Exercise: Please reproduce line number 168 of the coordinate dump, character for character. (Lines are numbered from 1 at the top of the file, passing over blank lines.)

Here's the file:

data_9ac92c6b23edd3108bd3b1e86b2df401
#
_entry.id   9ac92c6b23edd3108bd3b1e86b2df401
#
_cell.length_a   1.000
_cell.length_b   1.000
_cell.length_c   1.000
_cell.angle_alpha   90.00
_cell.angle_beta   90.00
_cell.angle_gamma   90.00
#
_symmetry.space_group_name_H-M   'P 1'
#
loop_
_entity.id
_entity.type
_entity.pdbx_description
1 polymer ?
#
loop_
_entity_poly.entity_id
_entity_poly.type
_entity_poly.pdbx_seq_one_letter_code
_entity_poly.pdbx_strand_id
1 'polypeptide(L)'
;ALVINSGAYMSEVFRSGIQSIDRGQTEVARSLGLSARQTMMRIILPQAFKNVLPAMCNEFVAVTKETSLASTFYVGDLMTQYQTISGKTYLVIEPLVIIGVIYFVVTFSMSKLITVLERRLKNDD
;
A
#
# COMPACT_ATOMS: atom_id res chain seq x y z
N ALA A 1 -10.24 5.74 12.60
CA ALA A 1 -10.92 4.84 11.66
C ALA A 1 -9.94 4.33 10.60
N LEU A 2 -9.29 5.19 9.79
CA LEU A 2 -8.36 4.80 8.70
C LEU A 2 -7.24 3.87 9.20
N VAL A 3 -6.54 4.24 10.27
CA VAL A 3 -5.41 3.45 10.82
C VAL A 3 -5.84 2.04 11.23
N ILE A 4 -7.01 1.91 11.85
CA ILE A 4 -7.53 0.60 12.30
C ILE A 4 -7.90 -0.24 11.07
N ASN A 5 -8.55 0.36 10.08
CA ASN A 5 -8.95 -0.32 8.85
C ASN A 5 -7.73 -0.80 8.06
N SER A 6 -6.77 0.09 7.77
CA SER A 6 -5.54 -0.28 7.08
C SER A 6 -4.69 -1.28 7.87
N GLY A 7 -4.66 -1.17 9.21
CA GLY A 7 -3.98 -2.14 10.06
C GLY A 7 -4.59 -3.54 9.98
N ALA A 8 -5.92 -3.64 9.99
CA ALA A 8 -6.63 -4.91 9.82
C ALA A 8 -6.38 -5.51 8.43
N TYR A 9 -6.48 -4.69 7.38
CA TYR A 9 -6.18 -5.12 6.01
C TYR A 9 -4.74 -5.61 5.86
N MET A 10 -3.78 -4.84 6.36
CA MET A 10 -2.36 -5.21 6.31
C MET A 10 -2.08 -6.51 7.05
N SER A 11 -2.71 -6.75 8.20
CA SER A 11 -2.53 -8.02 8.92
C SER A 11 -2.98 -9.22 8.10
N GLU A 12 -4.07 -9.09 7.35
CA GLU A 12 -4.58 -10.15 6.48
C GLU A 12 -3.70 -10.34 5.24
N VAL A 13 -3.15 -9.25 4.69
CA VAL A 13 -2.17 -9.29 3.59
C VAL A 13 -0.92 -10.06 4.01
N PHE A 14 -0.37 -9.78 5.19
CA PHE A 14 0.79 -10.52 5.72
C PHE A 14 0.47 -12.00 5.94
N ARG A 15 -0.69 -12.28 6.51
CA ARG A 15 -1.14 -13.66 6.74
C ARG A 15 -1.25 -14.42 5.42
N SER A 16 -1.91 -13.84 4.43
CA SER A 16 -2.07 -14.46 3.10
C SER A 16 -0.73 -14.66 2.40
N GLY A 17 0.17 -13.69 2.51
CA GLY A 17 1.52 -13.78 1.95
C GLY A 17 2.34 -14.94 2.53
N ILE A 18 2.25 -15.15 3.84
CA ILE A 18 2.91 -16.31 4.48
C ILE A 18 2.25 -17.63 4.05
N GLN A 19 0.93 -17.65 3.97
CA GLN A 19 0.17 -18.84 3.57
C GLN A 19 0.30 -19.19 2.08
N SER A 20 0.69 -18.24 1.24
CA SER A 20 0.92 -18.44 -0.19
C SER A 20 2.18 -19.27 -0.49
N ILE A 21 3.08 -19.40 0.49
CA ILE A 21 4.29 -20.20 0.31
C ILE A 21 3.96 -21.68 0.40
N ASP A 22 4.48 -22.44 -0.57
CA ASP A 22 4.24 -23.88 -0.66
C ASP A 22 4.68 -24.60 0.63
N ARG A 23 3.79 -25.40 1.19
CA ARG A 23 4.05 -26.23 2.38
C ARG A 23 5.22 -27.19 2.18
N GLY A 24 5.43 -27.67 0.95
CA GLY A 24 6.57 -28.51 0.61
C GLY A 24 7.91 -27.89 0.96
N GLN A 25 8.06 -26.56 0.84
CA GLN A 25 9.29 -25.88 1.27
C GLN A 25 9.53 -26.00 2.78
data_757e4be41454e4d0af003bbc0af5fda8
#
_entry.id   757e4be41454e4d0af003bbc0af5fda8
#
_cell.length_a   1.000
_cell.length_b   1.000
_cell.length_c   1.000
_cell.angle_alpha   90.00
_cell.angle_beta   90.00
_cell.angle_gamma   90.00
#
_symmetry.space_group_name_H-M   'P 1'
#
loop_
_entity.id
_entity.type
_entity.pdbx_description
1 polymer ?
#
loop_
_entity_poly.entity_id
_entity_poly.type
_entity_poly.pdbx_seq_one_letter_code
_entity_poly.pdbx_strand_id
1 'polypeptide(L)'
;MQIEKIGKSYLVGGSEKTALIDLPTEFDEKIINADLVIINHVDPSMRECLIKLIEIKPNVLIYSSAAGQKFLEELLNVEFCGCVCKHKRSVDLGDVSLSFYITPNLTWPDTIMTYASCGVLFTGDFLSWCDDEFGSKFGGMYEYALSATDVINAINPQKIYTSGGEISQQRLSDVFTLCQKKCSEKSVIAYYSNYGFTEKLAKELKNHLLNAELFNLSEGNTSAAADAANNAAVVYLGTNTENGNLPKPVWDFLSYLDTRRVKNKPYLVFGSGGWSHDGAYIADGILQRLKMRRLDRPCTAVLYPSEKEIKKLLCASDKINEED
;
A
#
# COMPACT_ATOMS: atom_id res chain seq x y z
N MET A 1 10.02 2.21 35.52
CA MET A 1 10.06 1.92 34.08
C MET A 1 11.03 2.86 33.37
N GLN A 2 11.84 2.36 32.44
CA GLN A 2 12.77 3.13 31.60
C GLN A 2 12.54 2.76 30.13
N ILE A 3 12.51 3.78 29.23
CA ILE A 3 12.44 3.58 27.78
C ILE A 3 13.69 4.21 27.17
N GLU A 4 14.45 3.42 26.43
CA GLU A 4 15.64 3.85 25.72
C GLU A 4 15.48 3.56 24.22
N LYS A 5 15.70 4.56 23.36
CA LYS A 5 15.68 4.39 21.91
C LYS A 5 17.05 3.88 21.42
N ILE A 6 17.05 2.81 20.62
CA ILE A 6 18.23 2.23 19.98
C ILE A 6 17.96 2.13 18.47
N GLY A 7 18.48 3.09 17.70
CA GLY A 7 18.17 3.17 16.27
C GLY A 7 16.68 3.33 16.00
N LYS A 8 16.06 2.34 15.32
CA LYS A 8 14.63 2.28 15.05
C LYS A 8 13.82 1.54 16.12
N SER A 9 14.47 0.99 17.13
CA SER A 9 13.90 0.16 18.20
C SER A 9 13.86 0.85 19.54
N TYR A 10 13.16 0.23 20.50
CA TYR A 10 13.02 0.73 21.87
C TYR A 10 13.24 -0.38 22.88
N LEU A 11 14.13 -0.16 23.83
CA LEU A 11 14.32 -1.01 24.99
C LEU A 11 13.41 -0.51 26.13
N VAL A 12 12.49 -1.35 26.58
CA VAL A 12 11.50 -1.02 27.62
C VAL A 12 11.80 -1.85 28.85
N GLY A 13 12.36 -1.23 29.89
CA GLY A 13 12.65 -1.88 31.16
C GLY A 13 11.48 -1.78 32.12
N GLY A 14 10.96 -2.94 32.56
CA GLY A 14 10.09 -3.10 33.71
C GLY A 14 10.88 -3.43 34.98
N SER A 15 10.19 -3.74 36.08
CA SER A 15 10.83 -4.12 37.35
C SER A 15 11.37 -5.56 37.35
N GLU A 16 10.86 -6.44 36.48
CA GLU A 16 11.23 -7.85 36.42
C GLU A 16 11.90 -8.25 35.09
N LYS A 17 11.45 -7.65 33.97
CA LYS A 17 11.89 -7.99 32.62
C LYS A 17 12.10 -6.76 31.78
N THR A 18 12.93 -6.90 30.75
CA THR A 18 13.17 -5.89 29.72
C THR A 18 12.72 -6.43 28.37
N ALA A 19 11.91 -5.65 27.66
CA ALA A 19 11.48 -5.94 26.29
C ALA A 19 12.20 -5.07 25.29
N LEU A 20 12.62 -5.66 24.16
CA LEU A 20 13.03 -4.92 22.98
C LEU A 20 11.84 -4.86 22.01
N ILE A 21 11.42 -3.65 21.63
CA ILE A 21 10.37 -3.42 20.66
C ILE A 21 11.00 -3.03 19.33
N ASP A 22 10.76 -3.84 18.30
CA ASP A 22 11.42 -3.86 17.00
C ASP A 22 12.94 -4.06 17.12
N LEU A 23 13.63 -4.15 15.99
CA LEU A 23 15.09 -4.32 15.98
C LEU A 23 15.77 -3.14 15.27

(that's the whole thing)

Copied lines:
C LEU A 11 13.41 -0.51 26.13